“Pokémon Go” released in North America about a week ago, and already it is getting gamers of all ages off their couches and into the world hoping to catch a few elusive rare creatures.
Over 20 years ago, a video game company called Game Freak created one of the most iconic experiences in video gaming, Pokémon. The game centered around a lone protagonist as he traversed an expansive land seeking every single unique Pokémon available. The gameplay was simple, but had layers that could be discovered by the player.
Simply put, the player moves around the game world and every so often a creature would jump from the bushes and attack the player. After a short battle to weaken the attacking creature, it was up to the player to use a Pokéball and capture it for their collection.
The creatures, which vary in size and moves, could be put together in a team of six to be used for battling. Other trainers, leaders of gyms and even the malevolent force “Team Rocket” could be fought with the creatures captured. Many additional features were added throughout the years as newer and better looking Pokémon games were released. Of course, all of these were on a system, and were designed to be played using a monitor of some sort. This changed last week though as Pokémon Go is a game unlike any other in the series.
The newest game uses a cellphone with an internet connection and a GPS locator to help the player find Pokémon in their real world neighborhood or city. This game encourages exploration and has features that help with tracking creatures. Even in Washington Court House, residents are beginning to pick up their phones and walk around the city to find Pokémon.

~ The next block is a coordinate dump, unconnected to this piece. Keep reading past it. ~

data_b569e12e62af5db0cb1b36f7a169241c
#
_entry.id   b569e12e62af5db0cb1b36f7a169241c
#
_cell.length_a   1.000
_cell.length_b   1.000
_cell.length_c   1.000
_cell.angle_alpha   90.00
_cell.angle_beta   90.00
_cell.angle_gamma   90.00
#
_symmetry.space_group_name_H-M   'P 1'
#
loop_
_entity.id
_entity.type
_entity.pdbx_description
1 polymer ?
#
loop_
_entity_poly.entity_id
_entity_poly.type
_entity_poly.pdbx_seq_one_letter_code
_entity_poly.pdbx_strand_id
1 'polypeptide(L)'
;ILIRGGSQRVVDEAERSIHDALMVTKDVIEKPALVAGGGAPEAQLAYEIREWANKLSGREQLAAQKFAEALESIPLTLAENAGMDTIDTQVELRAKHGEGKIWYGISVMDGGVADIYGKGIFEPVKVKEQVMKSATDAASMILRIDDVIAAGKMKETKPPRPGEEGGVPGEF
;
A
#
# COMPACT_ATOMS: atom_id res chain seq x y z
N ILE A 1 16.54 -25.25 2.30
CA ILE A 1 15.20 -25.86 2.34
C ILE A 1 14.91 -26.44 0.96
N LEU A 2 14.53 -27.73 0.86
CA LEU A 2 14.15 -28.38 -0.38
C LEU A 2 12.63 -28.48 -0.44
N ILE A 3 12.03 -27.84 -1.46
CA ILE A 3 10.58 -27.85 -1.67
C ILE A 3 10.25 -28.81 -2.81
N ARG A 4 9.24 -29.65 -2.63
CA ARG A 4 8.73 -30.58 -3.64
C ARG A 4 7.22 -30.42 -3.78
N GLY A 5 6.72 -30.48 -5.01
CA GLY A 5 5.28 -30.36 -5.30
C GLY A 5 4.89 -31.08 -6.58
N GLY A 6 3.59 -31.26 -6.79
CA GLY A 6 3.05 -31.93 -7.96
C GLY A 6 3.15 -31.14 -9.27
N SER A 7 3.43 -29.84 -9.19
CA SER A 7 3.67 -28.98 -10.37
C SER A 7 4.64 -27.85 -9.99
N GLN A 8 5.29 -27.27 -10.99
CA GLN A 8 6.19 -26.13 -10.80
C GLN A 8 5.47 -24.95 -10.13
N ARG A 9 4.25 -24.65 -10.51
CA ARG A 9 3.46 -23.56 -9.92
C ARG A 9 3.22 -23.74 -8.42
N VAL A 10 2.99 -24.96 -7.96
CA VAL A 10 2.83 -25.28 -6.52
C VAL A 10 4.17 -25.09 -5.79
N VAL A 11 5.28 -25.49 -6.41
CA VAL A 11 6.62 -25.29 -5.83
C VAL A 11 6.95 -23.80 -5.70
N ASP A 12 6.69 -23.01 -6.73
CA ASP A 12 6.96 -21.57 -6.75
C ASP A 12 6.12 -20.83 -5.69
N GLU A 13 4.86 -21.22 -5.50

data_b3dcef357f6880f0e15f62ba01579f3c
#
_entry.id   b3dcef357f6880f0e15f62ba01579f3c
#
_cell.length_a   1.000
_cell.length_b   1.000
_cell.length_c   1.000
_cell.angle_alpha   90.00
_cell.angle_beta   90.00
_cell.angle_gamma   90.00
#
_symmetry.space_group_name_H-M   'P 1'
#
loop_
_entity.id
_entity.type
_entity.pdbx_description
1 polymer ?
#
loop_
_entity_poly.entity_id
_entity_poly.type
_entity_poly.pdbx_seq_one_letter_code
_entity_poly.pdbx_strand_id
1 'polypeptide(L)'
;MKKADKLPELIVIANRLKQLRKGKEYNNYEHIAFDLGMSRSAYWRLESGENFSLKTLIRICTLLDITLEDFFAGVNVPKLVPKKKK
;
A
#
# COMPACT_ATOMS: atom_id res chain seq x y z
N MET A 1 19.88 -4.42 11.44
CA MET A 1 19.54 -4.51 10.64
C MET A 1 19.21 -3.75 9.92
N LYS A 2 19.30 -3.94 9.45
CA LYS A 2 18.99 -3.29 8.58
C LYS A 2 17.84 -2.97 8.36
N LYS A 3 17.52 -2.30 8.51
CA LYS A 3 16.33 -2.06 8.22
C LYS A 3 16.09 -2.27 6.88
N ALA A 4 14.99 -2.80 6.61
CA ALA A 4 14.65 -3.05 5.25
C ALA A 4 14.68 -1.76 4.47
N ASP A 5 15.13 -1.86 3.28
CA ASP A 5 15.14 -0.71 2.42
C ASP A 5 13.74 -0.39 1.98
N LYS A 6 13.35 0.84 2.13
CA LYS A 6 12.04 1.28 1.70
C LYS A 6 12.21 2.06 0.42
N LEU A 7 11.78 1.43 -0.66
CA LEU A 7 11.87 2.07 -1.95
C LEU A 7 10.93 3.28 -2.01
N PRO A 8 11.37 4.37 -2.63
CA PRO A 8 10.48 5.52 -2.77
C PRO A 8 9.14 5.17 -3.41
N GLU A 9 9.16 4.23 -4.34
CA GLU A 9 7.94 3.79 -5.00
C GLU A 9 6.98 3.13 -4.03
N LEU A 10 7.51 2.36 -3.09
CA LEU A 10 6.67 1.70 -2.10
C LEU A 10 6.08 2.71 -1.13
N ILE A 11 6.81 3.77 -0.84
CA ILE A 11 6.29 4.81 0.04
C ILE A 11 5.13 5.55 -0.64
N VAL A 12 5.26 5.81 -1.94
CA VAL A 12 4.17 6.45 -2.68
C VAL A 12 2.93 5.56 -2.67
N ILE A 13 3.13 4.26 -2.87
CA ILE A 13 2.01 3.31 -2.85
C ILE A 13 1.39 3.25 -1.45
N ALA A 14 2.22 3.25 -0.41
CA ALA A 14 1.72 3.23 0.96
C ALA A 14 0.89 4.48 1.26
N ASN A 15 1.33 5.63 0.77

“Pokémon Go does a lot of things right,” Kyle Jay, a graphic designer and Fayette County resident, said recently. “Not only has it gotten a lot of inactive young adults out and about, it’s bringing people together who would never otherwise bother to socialize. Individuals from every background and lifestyle can find common ground searching, catching, and collecting the variety of monsters available in their area. Unfortunately, the app itself is lackluster. With constant server outages (no doubt from overuse) and sometimes confusing or unresponsive user interface issues, people playing in public often spend more time actually talking to the people around them. I can’t say that’s a bad thing, but as a gamer, I expect my games to be playable, and Pokemon Go barely hits that mark. Regardless of its shortcomings, Pokemon Go is a new age experience and I believe we can expect to see more in this new genre as time goes on. “
The new game has some different features compared to the past titles, including a unique gym battling system that requires a player to choose a team and then help to defend the gyms with other members of their team. Currently there are several gyms in the area, including Carnegie Public Library, the Courthouse, and the Bloomingburg Town Hall. Also unique to Pokémon Go are Pokéstops, locations in the real world that are marked by a special icon.
Pokéstops in the city are numerous, and some may still have not been found, but the post office, several local churches and the Fayette County Historical Society Museum are just a few of the local stops. By visiting these stops, players can read any information available about the location and spin a coin on their cellphone screen for free items, such as Pokéballs, egg incubators and potions for battling.
This app can be appreciated by residents of all ages, but it is highly suggested by the app creators, Niantic, that if someone wants to go exploring for Pokémon that they take a buddy along and stay aware of their surroundings. Blending exercise with entertainment, this app is sure to provide enjoyment to the many who “Gotta Catch ‘Em All.”
Reach Martin Graham at (740) 313-0351 or on Twitter @MartiTheNewsGuy
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